Shadi Abdallah, who met Binalshibh in
In the summer of 2002,
when police in Milan searched the apartment of the suspected Al Qaeda
chief in Italy, they discovered what prosecutors
Post-Sept. 11 wiretaps
on other Al Qaeda suspects in Milan revealed
According to a subsequent
indictment, Saadi was overheard expressing his wonderment "at
the plentiful availability of funds that the Mujahadin
Beyond the question of whether the Iranian government has knowingly acted to assist Al Qaeda operatives lurks the larger question of whether the Iranians had some foreknowledge of the Sept. 11 hijacking plot.
Informant tipped off FBI
Five months before Sept. 11, a longtime informant for the FBI reported that Al Qaeda was planning a devastating terrorist assault in which the weapons were to be commercial airliners.
According to two sources
familiar with that interview, the informant was
Law enforcement officials who have reviewed the April 2001 interview and at least one follow-up conversation insist that the informant's information, by itself, could not have led the bureau to the Sept. 11 plotters.
But the real significance
of that information, according to a law
"His `subsource' was somebody back home" in Iran, said the law enforcement official, who spoke only on condition of anonymity. In the wake of Sept. 11, the official said, it appeared that "somebody in Iran had some knowledge of something" related to Sept. 11.
Talking to `the Asset'
Although the Asset has lived in the U.S. 25 years and speaks some English, the FBI has had trouble understanding him in the past. To guard against any misunderstanding, the two FBI agents assigned to interview him in April 2001 brought along an FBI translator fluent in his native language, Farsi.
The interview followed
the standard FBI format. The agents posed their
According to the law
enforcement official, "there was talk about terrorists
It was the FBI agents'
impression, the official said, that the target of the
The FBI's translator, a former Iranian police colonel named Behrooz Sarshar, does not recall any mention of a hijacking to Afghanistan. But Sarshar, then a career FBI employee assigned to the translation section of the bureau's Washington field office, does remember the Asset saying the attacks might take place in the U.S. or Europe, and also that the terrorist-pilots were "under training."
After checking his notes
from the interview, Sarshar said that, in addition
Sarshar describes the
Asset as part of an informal worldwide network of
Some members of the network
still travel back and forth to Iran, Sarshar
According to Sarshar, the two FBI agents who interviewed the Asset were not visibly surprised by his report. It was his impression, Sarshar said, that the agents weren't sure whether to believe their informant, and that even the Asset wasn't convinced his information was true.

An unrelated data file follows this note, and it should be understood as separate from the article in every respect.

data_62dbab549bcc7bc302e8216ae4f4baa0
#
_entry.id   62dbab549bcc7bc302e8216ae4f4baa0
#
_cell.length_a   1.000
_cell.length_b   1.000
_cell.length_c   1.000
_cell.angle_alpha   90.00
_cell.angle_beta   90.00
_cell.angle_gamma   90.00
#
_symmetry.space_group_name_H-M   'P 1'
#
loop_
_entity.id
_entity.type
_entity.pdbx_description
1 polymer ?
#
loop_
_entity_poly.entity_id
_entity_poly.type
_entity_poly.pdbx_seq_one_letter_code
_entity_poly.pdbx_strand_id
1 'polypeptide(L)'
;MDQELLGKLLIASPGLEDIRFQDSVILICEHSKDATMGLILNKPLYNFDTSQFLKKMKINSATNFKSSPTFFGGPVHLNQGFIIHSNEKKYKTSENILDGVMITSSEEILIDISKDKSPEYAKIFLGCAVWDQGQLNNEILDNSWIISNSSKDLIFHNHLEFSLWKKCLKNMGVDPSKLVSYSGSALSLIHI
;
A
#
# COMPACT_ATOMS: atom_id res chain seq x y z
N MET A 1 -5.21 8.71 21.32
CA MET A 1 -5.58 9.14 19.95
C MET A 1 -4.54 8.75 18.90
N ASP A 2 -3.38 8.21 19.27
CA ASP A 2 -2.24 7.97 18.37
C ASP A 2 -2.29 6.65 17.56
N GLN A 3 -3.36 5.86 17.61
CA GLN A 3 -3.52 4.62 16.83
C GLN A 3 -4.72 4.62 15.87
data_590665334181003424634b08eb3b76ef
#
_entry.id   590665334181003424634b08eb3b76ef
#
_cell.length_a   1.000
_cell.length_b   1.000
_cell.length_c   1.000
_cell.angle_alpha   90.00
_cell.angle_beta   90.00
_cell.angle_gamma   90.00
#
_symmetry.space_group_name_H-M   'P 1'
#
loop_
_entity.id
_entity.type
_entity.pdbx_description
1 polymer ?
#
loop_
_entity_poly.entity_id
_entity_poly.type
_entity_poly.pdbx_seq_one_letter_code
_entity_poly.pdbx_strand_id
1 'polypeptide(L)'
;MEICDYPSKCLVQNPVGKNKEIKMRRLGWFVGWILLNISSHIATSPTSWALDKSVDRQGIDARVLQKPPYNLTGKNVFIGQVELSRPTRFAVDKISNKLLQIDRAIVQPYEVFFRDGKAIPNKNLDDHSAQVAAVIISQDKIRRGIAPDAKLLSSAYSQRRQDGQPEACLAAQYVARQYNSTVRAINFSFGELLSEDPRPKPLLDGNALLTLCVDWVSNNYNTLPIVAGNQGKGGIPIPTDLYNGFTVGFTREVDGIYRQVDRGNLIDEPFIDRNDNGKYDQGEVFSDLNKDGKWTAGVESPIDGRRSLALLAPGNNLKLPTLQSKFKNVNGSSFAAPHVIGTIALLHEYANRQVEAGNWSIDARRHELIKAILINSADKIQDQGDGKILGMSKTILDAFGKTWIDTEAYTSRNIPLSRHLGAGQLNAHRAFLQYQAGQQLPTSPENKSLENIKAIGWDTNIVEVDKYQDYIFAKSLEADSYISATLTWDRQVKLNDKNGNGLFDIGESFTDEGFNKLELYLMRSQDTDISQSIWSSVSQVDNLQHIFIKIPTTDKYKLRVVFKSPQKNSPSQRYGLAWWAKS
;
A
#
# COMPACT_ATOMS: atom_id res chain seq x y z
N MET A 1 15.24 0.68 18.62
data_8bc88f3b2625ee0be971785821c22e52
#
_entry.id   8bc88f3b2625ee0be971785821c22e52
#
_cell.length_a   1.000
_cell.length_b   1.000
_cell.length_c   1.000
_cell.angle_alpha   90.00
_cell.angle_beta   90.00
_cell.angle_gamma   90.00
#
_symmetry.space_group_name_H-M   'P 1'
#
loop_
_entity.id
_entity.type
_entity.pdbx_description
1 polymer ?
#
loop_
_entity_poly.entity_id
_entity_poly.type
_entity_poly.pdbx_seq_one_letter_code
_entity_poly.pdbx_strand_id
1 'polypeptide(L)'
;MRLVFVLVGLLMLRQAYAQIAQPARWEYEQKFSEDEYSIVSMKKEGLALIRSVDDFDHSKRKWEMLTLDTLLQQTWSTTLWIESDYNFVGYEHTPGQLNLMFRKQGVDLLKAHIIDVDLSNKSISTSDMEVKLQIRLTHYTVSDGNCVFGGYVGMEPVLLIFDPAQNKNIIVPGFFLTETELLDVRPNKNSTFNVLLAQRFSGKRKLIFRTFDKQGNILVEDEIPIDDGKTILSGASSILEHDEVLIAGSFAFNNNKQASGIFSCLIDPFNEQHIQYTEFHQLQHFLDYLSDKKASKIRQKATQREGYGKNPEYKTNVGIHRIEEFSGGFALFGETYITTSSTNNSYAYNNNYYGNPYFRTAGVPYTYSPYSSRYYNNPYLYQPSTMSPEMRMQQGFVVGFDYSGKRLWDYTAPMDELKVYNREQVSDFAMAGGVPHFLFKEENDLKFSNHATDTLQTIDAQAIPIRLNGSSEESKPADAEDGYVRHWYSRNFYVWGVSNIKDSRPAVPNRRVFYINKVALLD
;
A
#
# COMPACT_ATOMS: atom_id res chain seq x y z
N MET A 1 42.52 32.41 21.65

A few weeks after the
initial interview, however, the agents and Sarshar
Despite the coincidence of timing, none of the Asset's statements appear to have formed the basis for a controversial CIA briefing paper given to President Bush on Aug. 6, 2001.
"There was other sourcing for that," the law enforcement official said.
Headlined "Bin Laden
Determined to Strike in U.S.," the briefing paper,
Sarshar retired from the FBI in 2002 after an FBI agent complained to the Justice Department's Office of Professional Responsibility that Sarshar had discussed, "outside a secure setting," a federal anti-terrorist prosecution in Los Angeles on which he had worked.
Since leaving the FBI,
Sarshar has been questioned by staffers for the
Translator answers questions
In February, Sarshar spent several hours answering questions in a secure conference room with staff members of the Sept. 11 commission. FBI Director Robert Mueller, who expected to be asked about the case during an appearance before the commission in April, was surprised when the commissioners never raised the question, according to aides.
At 67, Behrooz Sarshar
still carries himself like the Iranian police
In a recent two-hour interview, the first he has granted, Sarshar emphasized that he admires the FBI's professionalism and has no wish to damage that agency or his adopted country. Nor, he says, has he sought personal publicity.
His only interest, Sarshar
said, is in helping "create a better system to
Sarshar agrees that the
information from the Asset, by itself, could not
But he sees it as a vital piece of a puzzle that was never fully assembled. A few months after Sept. 11, Sarshar sought out the Asset for a final conversation. The man was "very proud" of the information he provided to the FBI, Sarshar said. "But he was also very angry," Sarshar says, that the puzzle had not been completed in time.
Sibel Edmonds Home
|Home Last 5 Days NewsBytes Archive Links|
Original Content Copyright © BreakForNews.com 2004